Avoiding credit downgrade is vital to financing any nuclear project
SA could probably afford to build large-scale nuclear power, but it depended on a number of different factors, speakers at an Africa Energy Indaba panel on financing the nuclear programme said on Tuesday.
But they agreed that attracting financing at a reasonable interest cost depended on the country’s avoiding a credit downgrade and reducing its political and economic risks.
Delegates were discussing the government’s determination to build 9,600MW of new nuclear power, despite criticisms and legal challenges on the grounds of its affordability, transparency and whether there was a real need for it.
Mike Peo, head of infrastructure, energy and telecommunications finance at Nedbank, said pricing a loan for a small rooftop solar installation or a five-year energy project required very different assumptions from financing a nuclear plant that took 10 years to build and had a 70 year operating life. The longer the period for which demands and costs had to be projected, the more likely it was that those projections would be wrong.
During the 10-year construction of a nuclear plant, capital repayments and interest on funding had to accumulate as no revenue was generated so the tariff charged for that power had to be relatively high at the outset.
There was also a risk of currency depreciation when funding was in a hard currency like dollars while tariffs were charged in domestic currency, Peo said.
Prof Dawid Serfontein of the University of the NorthWest said whether the nuclear power plant would be priced in dollars would only emerge from the tender documents, which he had not yet seen. If the vendors were South Korea or Russia, whose currencies had depreciated against the dollar by as much as, if not more than, the rand in the past five years, they might price their offering in their own currencies.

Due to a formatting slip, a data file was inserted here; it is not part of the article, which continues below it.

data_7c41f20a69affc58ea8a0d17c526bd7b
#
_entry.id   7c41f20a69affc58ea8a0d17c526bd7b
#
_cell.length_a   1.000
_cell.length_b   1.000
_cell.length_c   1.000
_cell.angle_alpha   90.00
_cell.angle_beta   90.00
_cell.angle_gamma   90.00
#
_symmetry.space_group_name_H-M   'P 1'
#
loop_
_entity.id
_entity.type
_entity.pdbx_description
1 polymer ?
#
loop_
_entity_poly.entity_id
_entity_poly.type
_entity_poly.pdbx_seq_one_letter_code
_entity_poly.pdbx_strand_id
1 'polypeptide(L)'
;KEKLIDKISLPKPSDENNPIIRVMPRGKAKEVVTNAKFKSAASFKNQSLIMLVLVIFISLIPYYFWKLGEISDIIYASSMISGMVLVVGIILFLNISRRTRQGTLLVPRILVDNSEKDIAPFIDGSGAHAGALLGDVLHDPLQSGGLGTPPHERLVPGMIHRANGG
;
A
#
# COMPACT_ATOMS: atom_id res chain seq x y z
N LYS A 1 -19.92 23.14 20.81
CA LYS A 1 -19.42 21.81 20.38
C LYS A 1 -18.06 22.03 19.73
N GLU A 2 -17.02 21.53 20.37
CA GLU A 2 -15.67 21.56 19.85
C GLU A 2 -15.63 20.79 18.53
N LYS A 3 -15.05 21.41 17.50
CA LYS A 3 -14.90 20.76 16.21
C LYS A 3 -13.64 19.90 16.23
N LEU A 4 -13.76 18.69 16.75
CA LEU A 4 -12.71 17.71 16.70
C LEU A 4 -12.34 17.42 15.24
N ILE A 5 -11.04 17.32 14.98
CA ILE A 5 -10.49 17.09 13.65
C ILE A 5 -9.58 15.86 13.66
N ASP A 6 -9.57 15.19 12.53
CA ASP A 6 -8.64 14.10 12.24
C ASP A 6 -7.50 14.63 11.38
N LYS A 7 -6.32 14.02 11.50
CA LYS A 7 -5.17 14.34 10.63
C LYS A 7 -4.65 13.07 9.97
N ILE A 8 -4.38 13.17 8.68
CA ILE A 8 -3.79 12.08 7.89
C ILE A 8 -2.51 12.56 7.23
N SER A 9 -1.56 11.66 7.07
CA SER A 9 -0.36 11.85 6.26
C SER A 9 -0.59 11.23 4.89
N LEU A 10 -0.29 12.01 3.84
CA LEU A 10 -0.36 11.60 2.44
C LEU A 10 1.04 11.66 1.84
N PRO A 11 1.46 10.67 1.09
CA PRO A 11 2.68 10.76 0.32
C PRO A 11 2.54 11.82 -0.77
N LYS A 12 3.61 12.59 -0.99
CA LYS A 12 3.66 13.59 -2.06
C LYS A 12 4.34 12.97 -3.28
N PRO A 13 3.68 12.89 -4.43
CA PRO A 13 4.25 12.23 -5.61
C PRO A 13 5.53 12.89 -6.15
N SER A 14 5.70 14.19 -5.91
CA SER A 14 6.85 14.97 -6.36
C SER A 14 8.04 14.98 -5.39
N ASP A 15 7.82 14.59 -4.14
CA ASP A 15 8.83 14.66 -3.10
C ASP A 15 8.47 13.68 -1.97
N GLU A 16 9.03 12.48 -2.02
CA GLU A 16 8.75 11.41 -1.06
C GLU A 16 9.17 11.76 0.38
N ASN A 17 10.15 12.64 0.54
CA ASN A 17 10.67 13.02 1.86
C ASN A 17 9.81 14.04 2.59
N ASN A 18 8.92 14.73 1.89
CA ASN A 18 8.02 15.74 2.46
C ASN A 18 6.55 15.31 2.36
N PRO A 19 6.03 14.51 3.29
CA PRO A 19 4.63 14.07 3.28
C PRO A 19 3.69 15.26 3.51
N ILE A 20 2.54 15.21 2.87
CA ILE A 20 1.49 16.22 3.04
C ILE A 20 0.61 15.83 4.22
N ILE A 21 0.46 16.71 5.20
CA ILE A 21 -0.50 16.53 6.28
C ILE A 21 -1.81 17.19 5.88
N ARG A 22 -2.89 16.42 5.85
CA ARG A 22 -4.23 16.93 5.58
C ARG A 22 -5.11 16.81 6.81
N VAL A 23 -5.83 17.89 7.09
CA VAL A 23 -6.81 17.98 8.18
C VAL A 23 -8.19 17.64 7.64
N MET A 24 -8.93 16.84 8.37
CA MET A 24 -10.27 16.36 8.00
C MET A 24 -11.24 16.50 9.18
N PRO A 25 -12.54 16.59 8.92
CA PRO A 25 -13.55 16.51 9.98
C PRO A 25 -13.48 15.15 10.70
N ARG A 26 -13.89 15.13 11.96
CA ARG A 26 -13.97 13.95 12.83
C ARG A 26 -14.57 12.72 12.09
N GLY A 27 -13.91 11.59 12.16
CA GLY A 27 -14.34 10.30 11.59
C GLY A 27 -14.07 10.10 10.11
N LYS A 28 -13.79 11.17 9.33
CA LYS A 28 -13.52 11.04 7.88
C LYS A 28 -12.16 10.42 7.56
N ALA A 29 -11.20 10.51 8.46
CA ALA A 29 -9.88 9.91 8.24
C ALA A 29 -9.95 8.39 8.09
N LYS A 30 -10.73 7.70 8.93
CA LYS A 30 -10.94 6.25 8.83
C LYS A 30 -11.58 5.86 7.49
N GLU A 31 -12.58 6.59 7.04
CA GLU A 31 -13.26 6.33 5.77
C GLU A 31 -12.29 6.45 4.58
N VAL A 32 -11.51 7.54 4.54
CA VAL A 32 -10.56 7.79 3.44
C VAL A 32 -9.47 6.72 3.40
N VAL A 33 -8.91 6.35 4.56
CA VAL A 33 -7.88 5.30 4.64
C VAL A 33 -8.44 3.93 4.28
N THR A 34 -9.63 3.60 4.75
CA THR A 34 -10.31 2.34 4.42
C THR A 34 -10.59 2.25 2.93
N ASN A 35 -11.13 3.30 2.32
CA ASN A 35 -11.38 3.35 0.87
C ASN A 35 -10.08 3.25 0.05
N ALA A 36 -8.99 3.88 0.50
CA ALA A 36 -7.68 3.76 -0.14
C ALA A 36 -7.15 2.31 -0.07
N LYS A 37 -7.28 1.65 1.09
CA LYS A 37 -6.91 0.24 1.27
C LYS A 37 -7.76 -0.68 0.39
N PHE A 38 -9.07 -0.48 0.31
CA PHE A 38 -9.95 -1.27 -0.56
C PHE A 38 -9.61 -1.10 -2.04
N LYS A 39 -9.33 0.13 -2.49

Peo said the burden of financing nuclear power was no longer borne solely by governments as it had been in the 1960s. There were numerous other options, including financing by a private-sector consortium paid in electricity for its own use or re-sale in a liberalised energy market. The cost of nuclear power could also be justified by its effect on job creation and economic growth.
Knox Msebenzi, MD of the Nuclear Industry Association of SA (Niasa), said the figure of R1-trillion for 9,600MW of nuclear power being cited in media reports was not based on any official data. Some of the public’s aversion to the nuclear programme was based on mistrust of President Jacob Zuma or ignorance about nuclear safety but it was couched as an argument about affordability.
Mark Tetley, MD of insurer Price Forbes’s marine, energy and natural resources international division, said a major problem for nuclear build programmes was their delays, arising from the massive scale of the projects, and the fact that plants tended to be over-regulated and overdesigned for safety. Much of this arose from mistaken public perceptions about the dangers of nuclear radiation.
Insurance could cover some of the construction and operational risks, making these plants easier to finance, but some delays were not insurable. For SA. smaller, more modular nuclear plants could be a far less risky and complex option from a regulatory, financing and operating perspective than a large-scale nuclear build programme, Tetley said.
Rob Jeffrey, an economic risk consultant, said SA had to take a long-term view on nuclear energy.
Three solar plants with a 20-year life would be needed to deliver the same solution as a nuclear plant with a 60-year life. Because of issues such as dispatchability (not being able to deliver power when needed), more renewable energy capacity had to be built than nuclear capacity to deliver the same amount of power, which made nuclear far cheaper.